The Beginning of Tulsa
By J. M. Hall (1927)
(c) Karolyn Kay Garland (1997)
Nothing here is free for the taking. This book is reproduced here with the permission of the copyright holder - see copyright statement.
R. L. LUNSFORD
R. L. Lunsford lived in Tulsa before going to Cleveland and was publisher and owner of the Tulsa Democrat.
Mr. Lunsford is president of the First National bank in Cleveland. Has been in the banking business many years. He has other banking interests in the state. And has been successful in the oil business and royalties, also in farm and city property.
By calling on Mr. Lunsford you will always find him sober and ready for business.
He and his good wife are members of the First Presbyterian church in Tulsa. I am sure it will please Dr. Kerr very much if he would remember the church endowment fund in his will. They have one son and one daughter, both married.
Mr. Lunsford, when living in Tulsa, was a great booster for our little city. He is a jolly good fellow. We are always glad to have him and his good wife visit his old home town to meet their friends.
THE OPENING OF OKLAHOMA
In 1889 when Oklahoma was opened for settlement, Tulsa was one of the gate ways for thousands of would-be settlers who came by wagon, buggy and horse back from many states.
Knowing little about the Arkansas river men driving teams thought that when the sand began to slip under the wheels the wagon was going to sink in the quick sand They thought that by rushing their horses across the river they would save themselves. Many of the horses were soon exhausted and went down in the water.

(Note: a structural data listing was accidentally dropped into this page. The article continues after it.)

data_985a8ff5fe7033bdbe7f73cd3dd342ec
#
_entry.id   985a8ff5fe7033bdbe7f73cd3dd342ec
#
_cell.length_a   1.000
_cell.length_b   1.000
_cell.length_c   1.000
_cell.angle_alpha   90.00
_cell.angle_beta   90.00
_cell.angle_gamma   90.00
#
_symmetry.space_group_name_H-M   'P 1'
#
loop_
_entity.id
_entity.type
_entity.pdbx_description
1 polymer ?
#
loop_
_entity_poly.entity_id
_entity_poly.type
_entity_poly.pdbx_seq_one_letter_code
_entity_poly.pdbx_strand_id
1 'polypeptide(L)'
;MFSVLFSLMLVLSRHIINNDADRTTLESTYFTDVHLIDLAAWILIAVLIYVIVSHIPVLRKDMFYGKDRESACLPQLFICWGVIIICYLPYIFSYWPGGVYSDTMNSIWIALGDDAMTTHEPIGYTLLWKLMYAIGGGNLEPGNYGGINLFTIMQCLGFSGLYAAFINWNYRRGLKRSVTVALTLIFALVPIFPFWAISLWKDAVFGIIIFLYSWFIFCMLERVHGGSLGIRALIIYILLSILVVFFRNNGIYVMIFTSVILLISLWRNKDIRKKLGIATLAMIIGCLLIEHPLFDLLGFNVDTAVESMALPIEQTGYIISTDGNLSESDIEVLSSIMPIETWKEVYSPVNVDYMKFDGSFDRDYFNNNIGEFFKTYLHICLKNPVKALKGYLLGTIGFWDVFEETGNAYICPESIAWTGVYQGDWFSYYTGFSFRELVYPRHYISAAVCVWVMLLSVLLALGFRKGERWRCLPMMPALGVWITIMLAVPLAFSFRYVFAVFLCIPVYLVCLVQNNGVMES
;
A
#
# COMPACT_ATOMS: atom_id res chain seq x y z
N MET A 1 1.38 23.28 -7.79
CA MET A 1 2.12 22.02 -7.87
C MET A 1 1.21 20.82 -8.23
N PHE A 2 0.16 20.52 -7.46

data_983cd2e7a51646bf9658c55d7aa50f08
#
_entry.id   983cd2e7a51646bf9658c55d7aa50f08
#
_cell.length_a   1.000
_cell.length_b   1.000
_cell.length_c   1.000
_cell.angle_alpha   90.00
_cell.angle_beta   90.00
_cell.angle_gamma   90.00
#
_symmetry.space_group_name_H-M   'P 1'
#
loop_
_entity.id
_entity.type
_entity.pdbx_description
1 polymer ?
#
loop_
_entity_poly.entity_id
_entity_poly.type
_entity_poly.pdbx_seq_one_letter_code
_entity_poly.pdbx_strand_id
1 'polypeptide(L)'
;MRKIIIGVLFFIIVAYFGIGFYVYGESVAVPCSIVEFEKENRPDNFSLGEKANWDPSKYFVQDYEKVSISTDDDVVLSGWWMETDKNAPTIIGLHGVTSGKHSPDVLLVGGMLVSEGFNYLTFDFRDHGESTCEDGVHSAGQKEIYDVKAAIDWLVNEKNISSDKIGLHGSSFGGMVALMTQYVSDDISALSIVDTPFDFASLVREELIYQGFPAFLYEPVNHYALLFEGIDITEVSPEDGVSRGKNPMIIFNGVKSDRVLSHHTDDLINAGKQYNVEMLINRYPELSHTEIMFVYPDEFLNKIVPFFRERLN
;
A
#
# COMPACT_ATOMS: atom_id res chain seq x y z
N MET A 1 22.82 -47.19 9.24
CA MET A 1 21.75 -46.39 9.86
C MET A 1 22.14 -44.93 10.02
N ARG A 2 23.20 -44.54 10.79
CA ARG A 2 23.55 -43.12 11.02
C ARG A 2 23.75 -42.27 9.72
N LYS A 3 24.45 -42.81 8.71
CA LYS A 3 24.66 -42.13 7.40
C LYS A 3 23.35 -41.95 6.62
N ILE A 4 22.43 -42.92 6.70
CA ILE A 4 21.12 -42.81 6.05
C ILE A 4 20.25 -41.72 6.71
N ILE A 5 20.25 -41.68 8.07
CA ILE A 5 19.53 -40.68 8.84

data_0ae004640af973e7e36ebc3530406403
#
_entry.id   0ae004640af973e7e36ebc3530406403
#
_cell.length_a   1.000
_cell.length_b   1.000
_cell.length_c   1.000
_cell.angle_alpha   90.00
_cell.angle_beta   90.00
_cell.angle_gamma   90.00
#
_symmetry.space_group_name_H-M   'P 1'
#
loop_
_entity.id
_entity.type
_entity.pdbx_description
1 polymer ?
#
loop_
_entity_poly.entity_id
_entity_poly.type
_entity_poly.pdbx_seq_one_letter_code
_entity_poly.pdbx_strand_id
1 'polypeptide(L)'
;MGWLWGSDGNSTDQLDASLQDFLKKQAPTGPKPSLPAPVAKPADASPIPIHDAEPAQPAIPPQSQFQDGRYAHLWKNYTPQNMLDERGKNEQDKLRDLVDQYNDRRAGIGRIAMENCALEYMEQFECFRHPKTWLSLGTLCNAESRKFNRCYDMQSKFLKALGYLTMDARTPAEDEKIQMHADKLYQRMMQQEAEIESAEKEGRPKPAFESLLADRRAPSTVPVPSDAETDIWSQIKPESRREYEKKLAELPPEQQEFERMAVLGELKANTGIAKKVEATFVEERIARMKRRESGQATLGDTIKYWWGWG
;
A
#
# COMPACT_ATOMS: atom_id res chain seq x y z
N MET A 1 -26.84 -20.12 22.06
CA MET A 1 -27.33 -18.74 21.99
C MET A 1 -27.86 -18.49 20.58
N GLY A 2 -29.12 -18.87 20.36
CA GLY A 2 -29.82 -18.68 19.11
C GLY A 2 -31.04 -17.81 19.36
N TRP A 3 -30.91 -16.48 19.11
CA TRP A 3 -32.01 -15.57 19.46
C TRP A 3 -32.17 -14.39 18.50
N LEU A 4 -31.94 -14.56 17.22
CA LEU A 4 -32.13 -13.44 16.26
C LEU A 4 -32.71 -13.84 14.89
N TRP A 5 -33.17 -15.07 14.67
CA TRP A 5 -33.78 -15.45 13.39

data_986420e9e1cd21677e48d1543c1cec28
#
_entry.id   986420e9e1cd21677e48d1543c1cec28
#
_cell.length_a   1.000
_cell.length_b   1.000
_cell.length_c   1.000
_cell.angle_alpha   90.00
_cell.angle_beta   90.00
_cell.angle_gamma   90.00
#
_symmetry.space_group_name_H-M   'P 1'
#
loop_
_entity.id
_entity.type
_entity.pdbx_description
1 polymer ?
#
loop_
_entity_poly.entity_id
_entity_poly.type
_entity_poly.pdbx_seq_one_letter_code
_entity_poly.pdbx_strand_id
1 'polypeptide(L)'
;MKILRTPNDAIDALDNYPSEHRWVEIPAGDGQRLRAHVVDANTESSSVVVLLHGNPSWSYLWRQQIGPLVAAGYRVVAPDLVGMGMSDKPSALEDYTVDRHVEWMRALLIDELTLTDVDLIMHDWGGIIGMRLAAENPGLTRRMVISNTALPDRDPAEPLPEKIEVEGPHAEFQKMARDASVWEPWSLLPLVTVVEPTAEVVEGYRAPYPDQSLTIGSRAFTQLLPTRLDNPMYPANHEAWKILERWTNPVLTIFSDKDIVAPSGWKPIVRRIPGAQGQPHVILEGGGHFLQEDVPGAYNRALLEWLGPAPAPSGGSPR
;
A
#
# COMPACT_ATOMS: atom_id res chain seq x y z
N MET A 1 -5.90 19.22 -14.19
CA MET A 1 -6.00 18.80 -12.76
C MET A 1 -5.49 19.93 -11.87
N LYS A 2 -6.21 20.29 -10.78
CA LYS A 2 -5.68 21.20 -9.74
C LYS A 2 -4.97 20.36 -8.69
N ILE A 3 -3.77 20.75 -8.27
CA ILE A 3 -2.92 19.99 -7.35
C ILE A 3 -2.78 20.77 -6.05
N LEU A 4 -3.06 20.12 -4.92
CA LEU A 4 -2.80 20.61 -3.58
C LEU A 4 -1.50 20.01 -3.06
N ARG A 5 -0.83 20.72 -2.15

Women and children crawled out of the wagons and into the water crying. These were rescued, of course. When men were posted to tell the travelers to drive slowly they had little trouble getting across.
This procession continued for many days. Then there came a big rise in the river The ferry boat was too slow. Some of the men took their wagons apart and carried them across the railroad bridge, later swimming their horses across and rebuilding on the Red Fork side. The railroad company finally posted guards to prevent this.
Some of the would-be settlers who were not successful in finding what they wanted in the new territory returned to Tulsa. Some of them took leases or rented farms from the Indians and have lived here since.
BROTHERS INTO BUSINESS
Lee Clinton, a younger brother, was also born on the ranch and brought up in Red Fork. After completing his education
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